Remnants of the CB&Q Today

Burlington Northern #974037 - once the CB&Q's, now numbered for Burlington Northern, still displays the large logo of it's previous owner - T. Greuter Photo

Burlington Northern #974041 - another CB&Q remnant, these tankcars are probably the most common of the old road still in vintage paint and can be seen rolling into Lincoln, Nebraska - T. Greuter Photo ·

Burlington Northern #576 - look closely and you can make out this engines original owner... "BURLINGTON" is visible under the peeling Burlington Northern green of the hood. 2/8/97 - T. Greuter Photo

Burlington Northern #6184 - Burlington Northern's SD9's like this one were inherited from the CB&Q. This unit is rolling into Hobson Yard on the Omaha run. 4/15/96, Lincoln, Nebraska - T. Greuter Photo

CB&Q Caboose - (formerly CB&Q 13544 / BN 10413) a vintage caboose is reborn at Lincoln, Nebraska as newer power in the form of BN's C30-7's look on. Newly repainted in authentic colors, she was shipped her on a flatcar in pretty sad shape, a victim of a fire. Her future looks brighter now. 1996 - T. Greuter Photo ·




CB&Q Caboose
- Same of above. Here the wheelsets were mated to the caboose body at it's new home ... a nearby eating establishment. 1996 - T. Greuter Photo ·





CB&Q Places



CB&Q/BN/BNSF Overpass
- crossing north 48th Street in Lincoln, Nebraska still wears the imprint of its heritage on a concrete support - T. Greuter Photo ·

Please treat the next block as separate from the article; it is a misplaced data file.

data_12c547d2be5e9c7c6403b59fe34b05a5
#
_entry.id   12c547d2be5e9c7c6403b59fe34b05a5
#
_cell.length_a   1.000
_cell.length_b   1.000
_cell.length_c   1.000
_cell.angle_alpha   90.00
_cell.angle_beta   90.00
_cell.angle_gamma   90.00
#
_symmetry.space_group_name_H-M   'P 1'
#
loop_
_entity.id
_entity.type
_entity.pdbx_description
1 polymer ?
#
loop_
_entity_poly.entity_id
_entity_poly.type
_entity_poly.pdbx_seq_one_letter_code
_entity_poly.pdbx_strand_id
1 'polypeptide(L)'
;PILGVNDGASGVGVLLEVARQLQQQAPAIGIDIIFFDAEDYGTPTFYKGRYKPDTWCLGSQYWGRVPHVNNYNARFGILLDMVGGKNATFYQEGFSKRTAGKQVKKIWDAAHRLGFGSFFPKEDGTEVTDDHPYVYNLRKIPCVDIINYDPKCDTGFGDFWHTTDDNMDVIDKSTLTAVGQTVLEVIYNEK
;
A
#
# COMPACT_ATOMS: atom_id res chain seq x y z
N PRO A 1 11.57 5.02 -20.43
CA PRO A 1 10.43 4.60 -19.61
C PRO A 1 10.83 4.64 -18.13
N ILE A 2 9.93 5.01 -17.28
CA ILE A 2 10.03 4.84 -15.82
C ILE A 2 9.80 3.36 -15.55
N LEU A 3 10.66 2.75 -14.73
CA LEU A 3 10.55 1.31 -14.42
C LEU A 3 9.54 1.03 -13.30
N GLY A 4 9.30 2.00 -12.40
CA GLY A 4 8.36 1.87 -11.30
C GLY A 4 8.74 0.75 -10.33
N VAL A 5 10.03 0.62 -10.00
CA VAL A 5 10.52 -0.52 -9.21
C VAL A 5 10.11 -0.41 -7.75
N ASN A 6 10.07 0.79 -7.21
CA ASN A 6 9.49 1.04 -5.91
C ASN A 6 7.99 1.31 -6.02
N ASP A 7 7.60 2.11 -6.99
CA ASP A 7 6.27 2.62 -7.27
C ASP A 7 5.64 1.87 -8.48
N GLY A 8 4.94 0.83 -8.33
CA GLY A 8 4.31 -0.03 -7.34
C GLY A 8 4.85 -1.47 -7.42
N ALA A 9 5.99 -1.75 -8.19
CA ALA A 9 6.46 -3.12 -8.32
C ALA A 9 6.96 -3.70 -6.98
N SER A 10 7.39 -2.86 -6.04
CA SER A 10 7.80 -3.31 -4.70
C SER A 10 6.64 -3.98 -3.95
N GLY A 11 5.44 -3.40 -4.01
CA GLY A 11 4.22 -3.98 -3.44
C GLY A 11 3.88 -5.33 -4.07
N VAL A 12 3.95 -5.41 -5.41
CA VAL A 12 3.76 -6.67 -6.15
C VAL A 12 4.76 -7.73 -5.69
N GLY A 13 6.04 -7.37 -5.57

CB&Q Depot, Brownsville, Nebraska
- abandoned and forgotten. 2002 - T. Greuter Photo ·


The Havelock Shops - Originally constructed for the CB&Q system, the Havelock Shops in Lincoln is still a major facility on the modern system. Once heavily involved in steam locomotive construction (#710 being one such example), and later freight car construction, today it primarily is involved in the rebuilding of all types of freight cars.1/96 - T. Greuter Photo ·

See more of CB&Q's HAVELOCK SHOPS.


Hall Tower - Rolling into the Past, a surviving Burlington Northern caboose passes the empty Hall switch tower at 1st and J Streets just east of Hobson Yard. The Tower was demolished in 2000 or 2001 - T. Greuter Photo


Lincoln Station - Lincoln's oldest railyard shown in the 1950's and 1990's. This is looking north from the "O" Street overpass. - Robert Greuter Photo
See more about the CB&Q's LINCOLN STATION and the HAYMARKET DISTRICT.

The towering smoke stack of this facilitiy built by the CB&Q (with the words "BURLINGTON ROUTE"), dominates the yard complex at Lincoln Station. The landmark no longer stands, being demolished in 2001. 6/29/96 - T. Greuter Photo




Other CB&Q Stuff



CB&Q Special Instructions
- Lincoln Division, June 1967 - T. Greuter Photo ·

 




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Latest update: Thursday, 13 November, 2003


All photos & text 2000-2003 T. Greuter / Screaming Eagles , unless otherwise noted. All Rights Reserved.

Sources:
'The Hub of Burlington Lines West' by Holck - Burlington's history in Lincoln and southwestern Nebraska

Recommended Links:
Burlington Route Historical Society Home Page